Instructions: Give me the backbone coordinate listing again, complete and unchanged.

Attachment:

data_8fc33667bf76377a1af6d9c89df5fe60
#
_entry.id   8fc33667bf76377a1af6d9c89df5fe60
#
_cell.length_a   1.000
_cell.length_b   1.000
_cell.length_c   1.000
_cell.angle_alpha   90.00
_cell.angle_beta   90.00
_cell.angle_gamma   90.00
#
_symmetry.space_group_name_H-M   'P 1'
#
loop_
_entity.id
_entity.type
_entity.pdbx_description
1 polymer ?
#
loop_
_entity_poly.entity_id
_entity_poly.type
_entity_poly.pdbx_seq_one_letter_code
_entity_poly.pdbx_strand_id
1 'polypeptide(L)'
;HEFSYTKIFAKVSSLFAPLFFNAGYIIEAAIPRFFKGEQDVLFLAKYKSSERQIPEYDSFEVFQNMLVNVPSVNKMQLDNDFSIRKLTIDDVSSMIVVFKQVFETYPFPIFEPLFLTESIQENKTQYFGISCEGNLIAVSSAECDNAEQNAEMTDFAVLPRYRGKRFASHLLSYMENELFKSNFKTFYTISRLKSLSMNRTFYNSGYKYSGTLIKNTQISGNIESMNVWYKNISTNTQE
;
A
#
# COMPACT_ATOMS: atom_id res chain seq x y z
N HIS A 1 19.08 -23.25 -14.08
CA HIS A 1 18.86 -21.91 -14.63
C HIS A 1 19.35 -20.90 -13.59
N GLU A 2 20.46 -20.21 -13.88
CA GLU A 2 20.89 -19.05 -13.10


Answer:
data_8fc33667bf76377a1af6d9c89df5fe60
#
_entry.id   8fc33667bf76377a1af6d9c89df5fe60
#
_cell.length_a   1.000
_cell.length_b   1.000
_cell.length_c   1.000
_cell.angle_alpha   90.00
_cell.angle_beta   90.00
_cell.angle_gamma   90.00
#
_symmetry.space_group_name_H-M   'P 1'
#
loop_
_entity.id
_entity.type
_entity.pdbx_description
1 polymer ?
#
loop_
_entity_poly.entity_id
_entity_poly.type
_entity_poly.pdbx_seq_one_letter_code
_entity_poly.pdbx_strand_id
1 'polypeptide(L)'
;HEFSYTKIFAKVSSLFAPLFFNAGYIIEAAIPRFFKGEQDVLFLAKYKSSERQIPEYDSFEVFQNMLVNVPSVNKMQLDNDFSIRKLTIDDVSSMIVVFKQVFETYPFPIFEPLFLTESIQENKTQYFGISCEGNLIAVSSAECDNAEQNAEMTDFAVLPRYRGKRFASHLLSYMENELFKSNFKTFYTISRLKSLSMNRTFYNSGYKYSGTLIKNTQISGNIESMNVWYKNISTNTQE
;
A
#
# COMPACT_ATOMS: atom_id res chain seq x y z
N HIS A 1 19.08 -23.25 -14.08
CA HIS A 1 18.86 -21.91 -14.63
C HIS A 1 19.35 -20.90 -13.59
N GLU A 2 20.46 -20.21 -13.88
CA GLU A 2 20.89 -19.05 -13.10